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Students Trick-or-Treat in Lamont at First-Ever ‘Lamonster Mash’

In Lamont Library, students trick-or-treated and made dolls out of yarn, glue, and other crafting materials.
In Lamont Library, students trick-or-treated and made dolls out of yarn, glue, and other crafting materials. By Addison Y. Liu

UPDATED: November 10, 2022, at 2:18 a.m.

Students made dolls, trick-or-treated, and watched black-and-white films at Lamont Library on Friday to celebrate Halloween at the library’s first-ever Lamonster Mash.

Librarian for Undergraduate Support Yoonha Hwang, who co-organized the event, said part of its goal was to “bring a little bit of excitement” to the term “Lamonster” and make students more comfortable using the library’s resources. Students who haunt Lamont’s study spaces late at night are often dubbed “Lamonsters” by their peers.

During the event, attendees decorated colorful plastic masks with buttons, feathers, and jewels and created “spell books” using old recipes printed from the Houghton Library archives. The recipes included ways to counter the plague, remove pimples, fix dropsy, preserve oranges, and pickle eels.

Many attendees flocked to one craft station to make dolls from yarn, pipe cleaners, glue, and wooden beads.

“I think the highlight was the doll making,” Madison J. Davis ’26 said.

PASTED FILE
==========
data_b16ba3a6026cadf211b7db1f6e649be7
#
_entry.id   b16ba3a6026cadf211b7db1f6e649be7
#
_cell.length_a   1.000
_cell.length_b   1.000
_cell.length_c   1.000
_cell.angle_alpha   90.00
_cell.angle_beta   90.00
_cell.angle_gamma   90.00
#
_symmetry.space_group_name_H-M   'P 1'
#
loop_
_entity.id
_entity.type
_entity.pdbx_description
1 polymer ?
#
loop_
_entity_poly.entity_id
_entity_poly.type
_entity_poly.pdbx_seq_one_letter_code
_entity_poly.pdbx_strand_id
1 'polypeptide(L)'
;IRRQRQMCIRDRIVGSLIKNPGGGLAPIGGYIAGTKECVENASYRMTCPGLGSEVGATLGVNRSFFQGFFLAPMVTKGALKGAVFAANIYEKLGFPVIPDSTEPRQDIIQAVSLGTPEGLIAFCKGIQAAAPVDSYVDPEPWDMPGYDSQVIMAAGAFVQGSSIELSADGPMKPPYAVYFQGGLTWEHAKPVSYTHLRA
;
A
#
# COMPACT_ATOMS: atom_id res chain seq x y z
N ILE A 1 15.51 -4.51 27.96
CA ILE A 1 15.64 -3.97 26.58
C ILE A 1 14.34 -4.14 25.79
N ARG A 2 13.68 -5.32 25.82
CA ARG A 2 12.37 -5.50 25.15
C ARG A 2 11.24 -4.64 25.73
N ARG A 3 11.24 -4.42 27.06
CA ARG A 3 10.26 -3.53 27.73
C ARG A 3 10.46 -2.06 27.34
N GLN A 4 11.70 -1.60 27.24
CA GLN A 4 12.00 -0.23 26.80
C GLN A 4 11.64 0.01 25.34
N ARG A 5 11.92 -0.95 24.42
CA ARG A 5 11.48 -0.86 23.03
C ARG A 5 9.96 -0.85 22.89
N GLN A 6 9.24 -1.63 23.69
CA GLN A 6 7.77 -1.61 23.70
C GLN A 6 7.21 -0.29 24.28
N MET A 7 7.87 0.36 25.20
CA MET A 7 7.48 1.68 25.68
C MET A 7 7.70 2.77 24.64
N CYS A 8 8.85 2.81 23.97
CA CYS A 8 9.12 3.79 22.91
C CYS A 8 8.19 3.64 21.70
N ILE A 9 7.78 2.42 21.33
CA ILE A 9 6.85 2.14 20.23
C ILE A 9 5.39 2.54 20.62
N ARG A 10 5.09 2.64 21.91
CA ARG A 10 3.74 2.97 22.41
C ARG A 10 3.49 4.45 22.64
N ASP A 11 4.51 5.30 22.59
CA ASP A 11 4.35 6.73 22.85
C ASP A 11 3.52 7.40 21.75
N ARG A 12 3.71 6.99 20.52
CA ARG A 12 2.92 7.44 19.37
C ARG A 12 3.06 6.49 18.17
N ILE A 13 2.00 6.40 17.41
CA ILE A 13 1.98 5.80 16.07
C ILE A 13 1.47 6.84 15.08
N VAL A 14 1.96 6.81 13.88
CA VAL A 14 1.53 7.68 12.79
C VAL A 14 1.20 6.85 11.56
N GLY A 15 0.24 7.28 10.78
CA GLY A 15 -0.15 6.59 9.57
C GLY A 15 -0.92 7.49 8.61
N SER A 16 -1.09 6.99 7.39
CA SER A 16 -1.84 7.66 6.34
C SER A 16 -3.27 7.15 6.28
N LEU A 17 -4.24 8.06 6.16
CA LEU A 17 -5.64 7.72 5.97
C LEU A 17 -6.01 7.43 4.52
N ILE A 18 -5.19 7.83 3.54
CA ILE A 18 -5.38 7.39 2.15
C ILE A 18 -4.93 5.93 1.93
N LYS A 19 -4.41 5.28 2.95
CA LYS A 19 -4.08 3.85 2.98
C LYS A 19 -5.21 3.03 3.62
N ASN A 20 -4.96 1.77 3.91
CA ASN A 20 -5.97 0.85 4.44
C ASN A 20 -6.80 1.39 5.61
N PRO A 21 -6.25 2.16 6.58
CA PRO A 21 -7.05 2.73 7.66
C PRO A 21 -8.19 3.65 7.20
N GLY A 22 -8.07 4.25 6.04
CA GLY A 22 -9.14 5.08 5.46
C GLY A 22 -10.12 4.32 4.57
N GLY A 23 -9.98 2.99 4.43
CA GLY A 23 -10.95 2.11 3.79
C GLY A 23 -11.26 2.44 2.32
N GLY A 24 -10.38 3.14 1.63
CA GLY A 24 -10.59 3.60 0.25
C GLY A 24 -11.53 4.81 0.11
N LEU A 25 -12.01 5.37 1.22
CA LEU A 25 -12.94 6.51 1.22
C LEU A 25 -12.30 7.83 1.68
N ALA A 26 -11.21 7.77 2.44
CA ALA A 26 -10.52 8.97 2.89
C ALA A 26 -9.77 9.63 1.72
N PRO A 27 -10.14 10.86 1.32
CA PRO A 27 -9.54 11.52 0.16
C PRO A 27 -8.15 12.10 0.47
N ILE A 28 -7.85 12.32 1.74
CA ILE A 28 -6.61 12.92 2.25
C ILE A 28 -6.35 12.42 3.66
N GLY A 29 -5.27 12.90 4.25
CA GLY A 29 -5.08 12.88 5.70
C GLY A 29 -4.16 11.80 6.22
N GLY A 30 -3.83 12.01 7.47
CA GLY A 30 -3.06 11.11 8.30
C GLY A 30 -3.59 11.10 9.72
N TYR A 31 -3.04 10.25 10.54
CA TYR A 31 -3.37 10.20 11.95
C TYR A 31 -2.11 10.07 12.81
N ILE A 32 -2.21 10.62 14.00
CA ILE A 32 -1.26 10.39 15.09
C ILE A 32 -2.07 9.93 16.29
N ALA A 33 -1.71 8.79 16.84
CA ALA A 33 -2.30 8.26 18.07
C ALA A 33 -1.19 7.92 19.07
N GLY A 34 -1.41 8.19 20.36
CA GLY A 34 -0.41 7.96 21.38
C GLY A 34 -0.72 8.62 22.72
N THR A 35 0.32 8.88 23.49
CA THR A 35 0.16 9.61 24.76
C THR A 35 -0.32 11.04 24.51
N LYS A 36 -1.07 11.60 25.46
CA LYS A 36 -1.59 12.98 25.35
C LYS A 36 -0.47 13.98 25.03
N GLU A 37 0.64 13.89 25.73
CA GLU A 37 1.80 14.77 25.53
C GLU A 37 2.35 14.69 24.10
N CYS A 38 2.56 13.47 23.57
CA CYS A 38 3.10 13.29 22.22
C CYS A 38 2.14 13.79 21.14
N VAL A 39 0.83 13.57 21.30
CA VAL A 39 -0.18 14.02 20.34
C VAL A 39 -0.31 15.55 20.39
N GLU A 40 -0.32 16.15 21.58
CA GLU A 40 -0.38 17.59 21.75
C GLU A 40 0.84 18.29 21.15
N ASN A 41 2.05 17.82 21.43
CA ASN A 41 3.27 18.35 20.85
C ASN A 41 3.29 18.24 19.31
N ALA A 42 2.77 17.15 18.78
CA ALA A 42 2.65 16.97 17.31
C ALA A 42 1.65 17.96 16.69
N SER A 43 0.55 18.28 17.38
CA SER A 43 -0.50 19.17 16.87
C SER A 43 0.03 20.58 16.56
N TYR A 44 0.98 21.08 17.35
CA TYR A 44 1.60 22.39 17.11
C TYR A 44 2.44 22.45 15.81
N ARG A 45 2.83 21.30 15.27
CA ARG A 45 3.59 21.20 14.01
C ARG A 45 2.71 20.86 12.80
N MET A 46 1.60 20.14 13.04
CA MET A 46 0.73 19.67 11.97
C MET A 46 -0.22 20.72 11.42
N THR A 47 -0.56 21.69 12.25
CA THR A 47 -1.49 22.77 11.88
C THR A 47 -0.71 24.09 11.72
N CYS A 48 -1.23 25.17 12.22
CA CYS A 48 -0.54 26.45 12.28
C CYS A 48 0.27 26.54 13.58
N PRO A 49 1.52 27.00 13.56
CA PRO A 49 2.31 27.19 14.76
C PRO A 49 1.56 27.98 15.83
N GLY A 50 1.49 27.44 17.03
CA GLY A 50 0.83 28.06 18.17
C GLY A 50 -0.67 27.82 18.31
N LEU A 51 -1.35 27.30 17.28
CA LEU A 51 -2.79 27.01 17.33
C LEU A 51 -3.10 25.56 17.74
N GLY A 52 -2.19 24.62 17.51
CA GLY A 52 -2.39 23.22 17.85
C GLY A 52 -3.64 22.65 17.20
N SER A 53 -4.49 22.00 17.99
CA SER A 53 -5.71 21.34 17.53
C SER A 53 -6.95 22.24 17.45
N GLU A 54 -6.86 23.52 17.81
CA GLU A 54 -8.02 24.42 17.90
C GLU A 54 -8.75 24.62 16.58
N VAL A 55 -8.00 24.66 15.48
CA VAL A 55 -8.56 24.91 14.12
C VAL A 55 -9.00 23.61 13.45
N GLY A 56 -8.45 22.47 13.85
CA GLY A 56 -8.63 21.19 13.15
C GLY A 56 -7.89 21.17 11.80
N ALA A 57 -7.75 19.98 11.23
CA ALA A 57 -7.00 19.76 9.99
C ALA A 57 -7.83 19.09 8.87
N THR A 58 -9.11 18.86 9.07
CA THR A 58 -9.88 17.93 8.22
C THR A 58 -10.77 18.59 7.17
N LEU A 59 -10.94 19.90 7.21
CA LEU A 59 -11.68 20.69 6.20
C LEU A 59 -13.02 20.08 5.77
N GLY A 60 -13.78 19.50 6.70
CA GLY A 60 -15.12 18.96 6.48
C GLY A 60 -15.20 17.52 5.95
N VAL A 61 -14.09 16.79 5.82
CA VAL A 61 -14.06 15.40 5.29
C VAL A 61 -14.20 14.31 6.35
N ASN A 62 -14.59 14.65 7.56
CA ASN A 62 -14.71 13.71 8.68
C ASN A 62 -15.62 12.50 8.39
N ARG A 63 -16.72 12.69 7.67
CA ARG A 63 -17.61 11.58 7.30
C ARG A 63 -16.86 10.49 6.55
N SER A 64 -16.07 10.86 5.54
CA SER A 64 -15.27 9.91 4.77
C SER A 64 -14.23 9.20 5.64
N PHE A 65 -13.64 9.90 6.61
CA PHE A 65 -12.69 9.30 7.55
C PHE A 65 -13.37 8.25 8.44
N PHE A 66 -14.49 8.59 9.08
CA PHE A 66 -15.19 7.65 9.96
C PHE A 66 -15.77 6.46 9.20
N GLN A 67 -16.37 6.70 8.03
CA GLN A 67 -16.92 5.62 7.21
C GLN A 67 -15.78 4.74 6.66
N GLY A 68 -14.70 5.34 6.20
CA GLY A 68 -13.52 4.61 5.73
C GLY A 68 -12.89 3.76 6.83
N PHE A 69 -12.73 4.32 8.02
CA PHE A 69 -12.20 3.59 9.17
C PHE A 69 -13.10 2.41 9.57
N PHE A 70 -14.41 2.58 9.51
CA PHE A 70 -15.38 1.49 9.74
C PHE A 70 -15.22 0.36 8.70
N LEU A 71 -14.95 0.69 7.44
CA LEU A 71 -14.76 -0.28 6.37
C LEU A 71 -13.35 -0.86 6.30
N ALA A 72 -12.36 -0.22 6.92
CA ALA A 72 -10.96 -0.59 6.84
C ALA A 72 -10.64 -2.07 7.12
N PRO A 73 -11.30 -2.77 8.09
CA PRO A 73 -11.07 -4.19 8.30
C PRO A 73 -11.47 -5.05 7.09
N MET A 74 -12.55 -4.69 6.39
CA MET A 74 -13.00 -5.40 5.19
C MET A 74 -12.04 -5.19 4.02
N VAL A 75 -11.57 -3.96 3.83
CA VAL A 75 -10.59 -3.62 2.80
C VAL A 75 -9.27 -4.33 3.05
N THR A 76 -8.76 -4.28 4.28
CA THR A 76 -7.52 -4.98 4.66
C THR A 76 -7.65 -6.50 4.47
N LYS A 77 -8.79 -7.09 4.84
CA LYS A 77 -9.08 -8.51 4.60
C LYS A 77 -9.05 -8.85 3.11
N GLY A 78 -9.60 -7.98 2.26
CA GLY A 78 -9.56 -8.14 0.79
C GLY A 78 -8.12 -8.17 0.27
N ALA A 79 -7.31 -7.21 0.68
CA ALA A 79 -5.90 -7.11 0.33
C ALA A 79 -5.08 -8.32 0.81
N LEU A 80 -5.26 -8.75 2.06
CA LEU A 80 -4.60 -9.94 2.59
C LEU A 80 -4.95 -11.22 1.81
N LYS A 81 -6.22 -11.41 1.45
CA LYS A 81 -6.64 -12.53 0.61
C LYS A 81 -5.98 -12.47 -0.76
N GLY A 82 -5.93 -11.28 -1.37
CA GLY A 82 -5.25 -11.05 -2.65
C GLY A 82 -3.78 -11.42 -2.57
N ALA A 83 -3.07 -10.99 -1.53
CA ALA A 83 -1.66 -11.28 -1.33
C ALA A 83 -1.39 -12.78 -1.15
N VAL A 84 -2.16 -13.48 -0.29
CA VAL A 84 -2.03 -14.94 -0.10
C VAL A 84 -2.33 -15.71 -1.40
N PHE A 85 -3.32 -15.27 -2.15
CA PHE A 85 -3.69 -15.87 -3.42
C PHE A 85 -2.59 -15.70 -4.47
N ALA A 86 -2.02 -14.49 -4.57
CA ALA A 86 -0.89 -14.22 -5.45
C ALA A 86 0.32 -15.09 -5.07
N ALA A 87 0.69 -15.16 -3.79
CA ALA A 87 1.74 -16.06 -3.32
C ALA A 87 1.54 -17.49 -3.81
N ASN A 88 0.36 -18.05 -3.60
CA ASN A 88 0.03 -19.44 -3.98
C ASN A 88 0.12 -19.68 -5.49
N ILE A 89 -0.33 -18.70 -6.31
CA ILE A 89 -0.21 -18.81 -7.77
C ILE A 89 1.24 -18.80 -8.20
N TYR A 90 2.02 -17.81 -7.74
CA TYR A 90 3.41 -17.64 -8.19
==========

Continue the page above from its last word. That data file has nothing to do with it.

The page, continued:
One attendee made a hippo, while another made Baby Yoda. Other students made well-known Halloween monsters like Dracula and werewolves.

“It's definitely a lot of fun. I'm very glad they have this,” Jennifer “Jenny” Hong ’23 said. “I haven’t made a craft in years.”

In addition to craft making, students stopped by offices and exhibits in the library to trick-or-treat. Alice L. Liu ’26 said the event allowed her to explore more of Lamont.

“I actually went to the user research center,” she said. “I didn’t even know that existed before.”

At the first trick-or-treating station, Jess Cohen Tanugi, Lamont’s visualization specialist, handed out paper bags for candy collection, candy, pop sockets, and other Harvard Library knick-knacks.

“I love it — It's so cool,” Tanugi said about the event. “It's a great way to talk to students.”

In an interview before the event, Hwang said the idea stemmed from an August conversation she had with co-organizer Susan Gilroy, who serves as the librarian for undergraduate programs for writing.

“We were just talking about events we'd like to see at the library, and I mentioned to her I'd love to do some sort of trick-or-treating at the library event,” they said. “It just grew from there.”

Hwang added that many students feel a "sense of endearment" for the nickname "Lamonster."

“Some of them wear it like a badge of pride,” she said.

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